This is the mail archive of the mailing list for the GDB project.

Index Nav: [Date Index] [Subject Index] [Author Index] [Thread Index]
Message Nav: [Date Prev] [Date Next] [Thread Prev] [Thread Next]
Other format: [Raw text]

RE: Using telnet to control a running GDB

> -----Original Message-----
> From: Jan Kratochvil [] 
> Sent: Monday, November 29, 2010 1:55 PM
> To: Marc Khouzam
> Cc: ''
> Subject: Re: Using telnet to control a running GDB
> On Mon, 29 Nov 2010 16:24:32 +0100, Marc Khouzam wrote:
> > Until that is done, having a telnet session to GDB (if the 
> > feature already existed) would have been a workaround for the user.
> GDB is feature-complete for such "independent session".

I'm not disagreeing, but I'm not clear what you mean.  Do you mean
that GDB has a feature to allow for indepent sessions?

> If there is a problem implementing it to Eclipse you can just create
> a "tee"-like intermediate server:
> Eclipse <-MI-> new-server <-MI-> gdb
>                     |
> console <-MI-or-CLI-+
>                     |
> console <-MI-or-CLI-/

That is interesting.  However, command-history, using arrow-up/down,
is not an actual CLI command, so I wouldn't be able to reproduce
that feature in the Eclipse console.

> the point is every command sent by new-server -MI-> gdb should finish
> immediately due to async/non-stop so any command from 
> "console" can be sent by
> new-server -MI-> gdb without any delay.
> [ You should have more experience with async/non-stop/MI than 
> me, though.  ]

We don't always use aync/non-stop in Eclipse.  It is up to the
user to decide.  But that is not a problem because the eclipse
GDB console, should not accept commands when GDB is busy (just
like GDB's shell does not accept commands).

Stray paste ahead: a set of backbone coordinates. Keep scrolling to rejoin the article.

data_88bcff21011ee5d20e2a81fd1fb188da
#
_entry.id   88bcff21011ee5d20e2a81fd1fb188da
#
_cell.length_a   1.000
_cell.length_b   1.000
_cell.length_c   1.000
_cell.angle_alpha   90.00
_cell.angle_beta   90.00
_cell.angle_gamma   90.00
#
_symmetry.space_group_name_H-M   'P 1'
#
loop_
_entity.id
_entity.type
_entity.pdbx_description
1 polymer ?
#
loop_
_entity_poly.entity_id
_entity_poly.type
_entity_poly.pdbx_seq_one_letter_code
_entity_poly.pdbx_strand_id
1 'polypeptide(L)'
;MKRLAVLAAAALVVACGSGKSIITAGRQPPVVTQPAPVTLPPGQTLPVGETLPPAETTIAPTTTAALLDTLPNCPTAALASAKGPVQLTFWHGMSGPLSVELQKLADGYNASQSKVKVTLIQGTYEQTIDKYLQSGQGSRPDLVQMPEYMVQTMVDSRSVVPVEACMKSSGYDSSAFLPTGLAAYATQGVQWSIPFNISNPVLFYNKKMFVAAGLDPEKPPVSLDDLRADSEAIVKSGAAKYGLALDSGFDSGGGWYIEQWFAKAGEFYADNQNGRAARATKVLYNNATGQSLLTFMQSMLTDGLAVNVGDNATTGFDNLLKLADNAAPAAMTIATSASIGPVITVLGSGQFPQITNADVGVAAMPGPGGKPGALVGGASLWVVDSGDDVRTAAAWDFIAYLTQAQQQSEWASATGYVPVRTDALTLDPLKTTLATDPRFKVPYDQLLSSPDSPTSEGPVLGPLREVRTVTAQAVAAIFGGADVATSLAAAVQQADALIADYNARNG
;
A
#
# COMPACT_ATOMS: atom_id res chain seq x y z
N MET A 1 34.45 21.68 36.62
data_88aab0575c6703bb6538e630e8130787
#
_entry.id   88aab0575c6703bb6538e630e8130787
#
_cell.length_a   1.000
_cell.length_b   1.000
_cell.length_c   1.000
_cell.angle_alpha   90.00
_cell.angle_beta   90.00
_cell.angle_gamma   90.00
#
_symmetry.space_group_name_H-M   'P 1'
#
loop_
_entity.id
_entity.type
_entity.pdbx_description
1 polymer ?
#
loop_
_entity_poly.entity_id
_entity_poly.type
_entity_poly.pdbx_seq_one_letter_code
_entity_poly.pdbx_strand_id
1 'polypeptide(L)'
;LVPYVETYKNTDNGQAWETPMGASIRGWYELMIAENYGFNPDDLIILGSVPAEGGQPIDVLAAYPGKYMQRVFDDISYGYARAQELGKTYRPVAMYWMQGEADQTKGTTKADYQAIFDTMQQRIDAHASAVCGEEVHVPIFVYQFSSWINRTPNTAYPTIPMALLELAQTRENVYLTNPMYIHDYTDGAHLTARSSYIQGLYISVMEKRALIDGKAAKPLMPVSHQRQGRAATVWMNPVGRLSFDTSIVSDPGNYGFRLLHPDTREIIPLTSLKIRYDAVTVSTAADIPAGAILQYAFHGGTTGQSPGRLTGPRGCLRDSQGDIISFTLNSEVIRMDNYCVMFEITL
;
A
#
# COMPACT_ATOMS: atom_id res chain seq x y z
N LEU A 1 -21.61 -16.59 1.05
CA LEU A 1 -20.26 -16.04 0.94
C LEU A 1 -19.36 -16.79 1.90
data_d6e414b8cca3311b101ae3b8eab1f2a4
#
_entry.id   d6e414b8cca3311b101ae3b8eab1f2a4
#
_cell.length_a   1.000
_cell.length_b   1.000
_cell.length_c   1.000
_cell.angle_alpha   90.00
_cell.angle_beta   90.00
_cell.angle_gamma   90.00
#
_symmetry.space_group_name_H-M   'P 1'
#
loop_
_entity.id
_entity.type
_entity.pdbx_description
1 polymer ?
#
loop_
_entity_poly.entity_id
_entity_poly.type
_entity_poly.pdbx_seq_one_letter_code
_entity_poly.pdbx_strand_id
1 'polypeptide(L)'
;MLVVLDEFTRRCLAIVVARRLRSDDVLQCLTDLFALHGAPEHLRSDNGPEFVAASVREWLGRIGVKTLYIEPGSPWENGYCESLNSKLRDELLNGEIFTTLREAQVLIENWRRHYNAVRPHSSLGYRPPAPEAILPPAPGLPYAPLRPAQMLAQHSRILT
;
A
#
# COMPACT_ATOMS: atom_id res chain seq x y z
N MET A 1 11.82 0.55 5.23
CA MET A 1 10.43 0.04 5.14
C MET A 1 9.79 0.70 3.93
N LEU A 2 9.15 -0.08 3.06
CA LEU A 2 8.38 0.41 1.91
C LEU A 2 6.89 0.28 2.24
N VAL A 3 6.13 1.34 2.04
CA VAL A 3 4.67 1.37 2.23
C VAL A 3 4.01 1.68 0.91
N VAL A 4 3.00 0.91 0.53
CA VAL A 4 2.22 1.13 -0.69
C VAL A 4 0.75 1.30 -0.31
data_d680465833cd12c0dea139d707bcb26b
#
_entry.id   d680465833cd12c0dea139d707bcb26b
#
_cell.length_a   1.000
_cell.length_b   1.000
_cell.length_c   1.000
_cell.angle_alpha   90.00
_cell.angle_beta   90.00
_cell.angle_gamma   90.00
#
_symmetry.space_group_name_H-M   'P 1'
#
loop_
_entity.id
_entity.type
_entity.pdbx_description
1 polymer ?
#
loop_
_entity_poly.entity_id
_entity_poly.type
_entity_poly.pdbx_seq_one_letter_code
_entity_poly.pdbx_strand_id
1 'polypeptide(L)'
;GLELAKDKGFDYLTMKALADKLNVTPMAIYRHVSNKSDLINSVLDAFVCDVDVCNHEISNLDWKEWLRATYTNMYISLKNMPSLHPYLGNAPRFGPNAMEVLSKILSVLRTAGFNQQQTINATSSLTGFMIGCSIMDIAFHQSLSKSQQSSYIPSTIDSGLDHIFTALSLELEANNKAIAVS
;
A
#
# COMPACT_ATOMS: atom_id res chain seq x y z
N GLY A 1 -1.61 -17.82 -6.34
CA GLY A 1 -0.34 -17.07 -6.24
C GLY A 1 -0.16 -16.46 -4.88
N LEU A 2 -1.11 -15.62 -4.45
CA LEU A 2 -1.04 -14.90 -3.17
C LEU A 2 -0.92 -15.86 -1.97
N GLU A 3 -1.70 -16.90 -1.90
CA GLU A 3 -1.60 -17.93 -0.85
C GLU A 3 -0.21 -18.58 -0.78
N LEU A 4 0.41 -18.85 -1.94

> > Although, it would probably make the frontend out-of-sync,
> This happens even with current Eclipse GDB Console, for 
> example by modifying
> a variable displayed in the Variables window.

The changes done in Eclipse are pushed to GDB.  However, it is
the reverse that causes a problem.  If the user modifies a
variable in the console, there is no event to tell the frontend
that something changed and should be updated in the variables view.
What we do in eclipse, is that we parse all the commands sent
to the console, and we try to figure out if such a command will
require an update in the eclipse views.

If the console was outside eclipse (like the telnet session,
I'm mentioning), eclipse may not be able to catch the commands
from that telnet to be able to parse them, and would then
fall out-of-sync with GDB.

> > A simple example would be that I setup a debug session using
> > GDB and things are not behaving as I expect.  I call someone
> > to help me look at it.  That person would be able to remotely
> > connect to my running instance of GDB and start controlling it,
> > instead of tell me to 'try this command', 'try that command'.
> TBH isn't a VNC session to the full Eclipse GUI more suitable?

Very true.  A telnet session is just so easy to use, with nothing
to setup.  Like I said, I saw it in another debugger, which is
why I was asking the question.

But maybe the feature does not add much...


Index Nav: [Date Index] [Subject Index] [Author Index] [Thread Index]
Message Nav: [Date Prev] [Date Next] [Thread Prev] [Thread Next]